Lieberman Statement from Mississippi Field Hearing

Homeland Security and Governmental Affairs Committee Ranking Member Joe Lieberman, D-Conn., traveled to Mississippi and New Orleans Tuesday to inspect Hurricane Katrina recovery efforts and reassure victims the federal government is making efforts to assist them. Lieberman, Committee Chairman Susan Collins, R-Me., and other Committee members took a helicopter tour of Mississippi Gulf Coast damage, held a field hearing in Gulfport, took a bustour of New Orleans, and held a “listening session” with New Orleans officials. Following is the Senator’s statement from the Mississippi hearing:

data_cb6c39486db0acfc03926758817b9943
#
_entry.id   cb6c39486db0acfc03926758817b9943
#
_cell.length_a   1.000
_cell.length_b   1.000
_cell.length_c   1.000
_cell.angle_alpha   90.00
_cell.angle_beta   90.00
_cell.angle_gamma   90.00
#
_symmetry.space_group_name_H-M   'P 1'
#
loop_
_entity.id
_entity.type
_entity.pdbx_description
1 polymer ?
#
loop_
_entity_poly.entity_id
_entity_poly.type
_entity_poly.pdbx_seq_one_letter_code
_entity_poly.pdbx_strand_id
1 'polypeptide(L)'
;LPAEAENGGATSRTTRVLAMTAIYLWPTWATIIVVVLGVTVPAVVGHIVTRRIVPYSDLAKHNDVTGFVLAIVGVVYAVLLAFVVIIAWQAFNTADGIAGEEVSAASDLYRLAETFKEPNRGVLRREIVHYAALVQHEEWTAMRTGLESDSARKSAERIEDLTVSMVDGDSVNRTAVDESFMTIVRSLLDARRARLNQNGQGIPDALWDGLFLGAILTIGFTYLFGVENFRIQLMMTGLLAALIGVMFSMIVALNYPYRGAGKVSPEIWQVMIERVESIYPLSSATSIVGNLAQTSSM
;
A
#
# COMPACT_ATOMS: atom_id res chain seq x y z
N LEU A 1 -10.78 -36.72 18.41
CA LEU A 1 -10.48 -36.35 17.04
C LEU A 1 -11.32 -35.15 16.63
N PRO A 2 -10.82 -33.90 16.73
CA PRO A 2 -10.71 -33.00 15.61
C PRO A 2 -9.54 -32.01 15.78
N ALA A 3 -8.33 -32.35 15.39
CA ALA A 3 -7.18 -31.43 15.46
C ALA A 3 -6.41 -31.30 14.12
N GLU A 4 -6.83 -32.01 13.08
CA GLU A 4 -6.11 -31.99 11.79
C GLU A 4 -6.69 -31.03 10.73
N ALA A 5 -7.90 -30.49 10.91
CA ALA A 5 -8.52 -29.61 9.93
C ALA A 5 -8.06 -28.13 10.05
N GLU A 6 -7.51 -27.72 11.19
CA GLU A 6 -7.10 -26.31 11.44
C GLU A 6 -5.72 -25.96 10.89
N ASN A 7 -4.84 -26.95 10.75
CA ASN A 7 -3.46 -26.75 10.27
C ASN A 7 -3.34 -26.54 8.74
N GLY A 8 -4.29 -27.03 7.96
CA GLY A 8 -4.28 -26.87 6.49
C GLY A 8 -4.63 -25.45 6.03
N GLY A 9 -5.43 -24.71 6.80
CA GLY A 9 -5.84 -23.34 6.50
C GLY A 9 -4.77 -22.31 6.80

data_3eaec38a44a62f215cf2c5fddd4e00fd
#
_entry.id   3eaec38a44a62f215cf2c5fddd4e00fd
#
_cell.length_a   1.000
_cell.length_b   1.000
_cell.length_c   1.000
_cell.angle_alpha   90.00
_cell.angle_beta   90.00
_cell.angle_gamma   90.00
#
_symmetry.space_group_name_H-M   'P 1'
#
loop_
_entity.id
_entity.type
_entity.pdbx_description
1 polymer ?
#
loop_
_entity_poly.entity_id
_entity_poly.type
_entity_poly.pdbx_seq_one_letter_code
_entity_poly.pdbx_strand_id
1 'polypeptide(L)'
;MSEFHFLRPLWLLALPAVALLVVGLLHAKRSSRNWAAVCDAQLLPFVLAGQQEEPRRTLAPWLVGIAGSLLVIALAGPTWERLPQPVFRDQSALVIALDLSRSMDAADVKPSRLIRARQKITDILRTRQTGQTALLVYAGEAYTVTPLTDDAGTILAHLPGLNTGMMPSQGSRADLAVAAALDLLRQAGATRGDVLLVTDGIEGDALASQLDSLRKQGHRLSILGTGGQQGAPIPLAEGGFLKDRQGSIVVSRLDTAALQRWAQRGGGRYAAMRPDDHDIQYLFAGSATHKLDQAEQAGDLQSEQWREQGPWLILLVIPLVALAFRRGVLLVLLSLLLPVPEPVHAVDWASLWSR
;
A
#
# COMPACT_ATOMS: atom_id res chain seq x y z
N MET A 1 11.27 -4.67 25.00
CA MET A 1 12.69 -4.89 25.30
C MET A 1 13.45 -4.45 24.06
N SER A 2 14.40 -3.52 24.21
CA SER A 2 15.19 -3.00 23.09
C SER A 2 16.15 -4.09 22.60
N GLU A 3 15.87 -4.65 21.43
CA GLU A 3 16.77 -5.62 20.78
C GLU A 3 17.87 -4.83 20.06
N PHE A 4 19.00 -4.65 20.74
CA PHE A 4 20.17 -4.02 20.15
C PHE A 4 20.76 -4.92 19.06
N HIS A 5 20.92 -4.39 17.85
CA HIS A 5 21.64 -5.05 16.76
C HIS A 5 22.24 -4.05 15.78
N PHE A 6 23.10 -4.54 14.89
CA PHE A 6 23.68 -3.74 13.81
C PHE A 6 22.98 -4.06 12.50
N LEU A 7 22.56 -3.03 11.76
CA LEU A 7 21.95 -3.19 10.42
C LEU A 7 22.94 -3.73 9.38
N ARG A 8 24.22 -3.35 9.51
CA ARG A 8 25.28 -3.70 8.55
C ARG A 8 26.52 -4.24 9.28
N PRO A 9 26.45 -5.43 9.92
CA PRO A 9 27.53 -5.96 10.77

Thank you, Madam Chairman for conducting this hearing here in Mississippi where damage from Hurricane Katrina has forever altered the landscape of the Gulf Coast and the lives of its residents. Your Washington representatives – Senators Lott and Cochran, and Congressmen Taylor, Pickering, Thompson, and Wicker have been effective advocates on your behalf. I also want to welcome our distinguished colleague, Senator Landrieu, from Louisiana, who has championed the cause of her state and, by extension, all victims of this horrific storm. I look forward to visiting New Orleans later today to see first-hand the persisting challenges that are impeding full recovery for Louisiana. I know that, with all of the national media attention on the plight of residents in New Orleans during the storm, there was a justified feeling in other hard hit communities in Mississippi that you were being forgotten. We have not forgotten you. We are all too aware of the wreckage that has occurred in Mississippi and we are committed to working with officials and residents across the Gulf Coast to help you recover from one of the most destructive natural disasters in our nation’s history. Thanks to all of our witnesses – Mayors Eddie Favre of Bay St. Louis and Brent Warr of Gulfport, who have weathered the killer storm and now must lead their communities through the hard, painful work of recovery. I look forward to hearing your perspectives on recovery for the region. I am also pleased that we are joined by Dr. Gavin Smith, who has just been named by Governor Barbour as Director of Mississippi’s Office of Recovery and Renewal. You will be working with officials in the region to implement recommendations of the Governor’s Recovery, Rebuilding and Renewal Commission – a tall task if there ever was one – and I look forward to hearing from you and working with you in the days, months, and perhaps years ahead. Finally, I also want to thank Donald Powell, recently appointed by President Bush as Coordinator of Federal Support for the Recovery and Rebuilding of the Gulf Coast Region. I had the opportunity to chat with Mr. Powell recently in my office. I am impressed with your commitment to ensuring that the promises that have been made to help the people of this region recover and rebuild are fulfilled. I look forward to a productive working relationship. Thank you all for being here. The effects of Hurricane Katrina – which slammed into the Mississippi Gulf Coast with sustained winds of 125 mph and storm surge as high as 30 feet – will be with us for years, perhaps decades. The hurricane cut short the lives of 230 people in Mississippi – more than 1,300 across the region – and over a million people have been displaced, creating the largest humanitarian crisis in the United States since the Great Depression. Federal disaster declarations covered 90-thousand square miles. Damage estimates range from $75 billion to $120 billion. The challenges ahead would be daunting under any circumstances but they are that much more overwhelming in Mississippi where 42 percent of all working families are low-income – the highest rate in the nation – and over 1/3 of the jobs here pay below-poverty wages. Nevertheless, I am hopeful that together – regardless of race, class, political affiliation, or allegiance to the private or public sector, local, state or federal government – we can get the state on the road to recovery. Governor Barbour took an important step by establishing the Recovery, Rebuilding and Renewal Commission. Just last week, the Commission issued its final report with some 200 recommendations for recovery of critical infrastructure, water and sewer systems, affordable housing, schools, and land use. It should be a useful guide, but we understand the tremendous challenges facing communities and residents across the gulf coast. I’m told the local tax base of some communities has been hit hard as revenue from casinos, sales taxes, and property taxes have sharply declined and likely will decline even further next year. Without sufficient revenue, communities cannot provide and maintain essential services, much less undertake the huge task of recovery. Furthermore, many area residents simply cannot afford to rebuild. FEMA has issued advisory guidance for rebuilding, and I know there is grave concern that, without financial assistance, some residents will simply not be able to rebuild up to the new standards. Those who didn’t have flood insurance are doubly victimized. From what I understand, the Governor has proposed an unprecedented use of federal funds to help many home owners who didn’t have flood insurance because they didn’t live in flood plains. But many others won’t qualify for this assistance and risk losing even more than they already have lost due to the storm. Our Committee has been overseeing FEMA’s work to better assist residents in this region, and quite frankly, some of FEMA’s work during this admittedly unprecedented recovery effort has been far from adequate. For example, I’m told the quality control for some of the 30,000 trailers now in the region has been abysmal. We keep hearing stories about trailers making people sick because of still-drying glue, trailers where appliances don’t fit, and even people still living in tents. Debris removal is another sore point. Don Powell told me that Hurricane Katrina created more debris on the Mississippi Gulf Coast than was generated by Hurricane Andrew and the World Trade Center collapse combined. It took two years to remove debris from the World Trade Center. So it doesn’t help that FEMA and the Corps of Engineers are apparently making debris removal overly complicated here on the Gulf Coast. As I said, the challenges are daunting. Congress has provided billions of dollars in assistance. But we need to do more – and do it more effectively – to see that a new Gulf Coast emerges from this tragedy. Some of what is needed is simply to continue to educate the American people, and especially members of Congress, about the full impact of the storm and the challenges that remain. I hope this hearing, as well as our work in Louisiana later today, will play a small part in that education process. We need to get this business of rebuilding right. The response to Hurricane Katrina shook the public’s confidence in the ability of government at all levels to protect its citizens in a crisis. We can begin to restore that confidence by working together toward a brighter future. I look forward to hearing from all of you about how to proceed on an effective course toward recovery, rebuilding, and renewal. Thank you.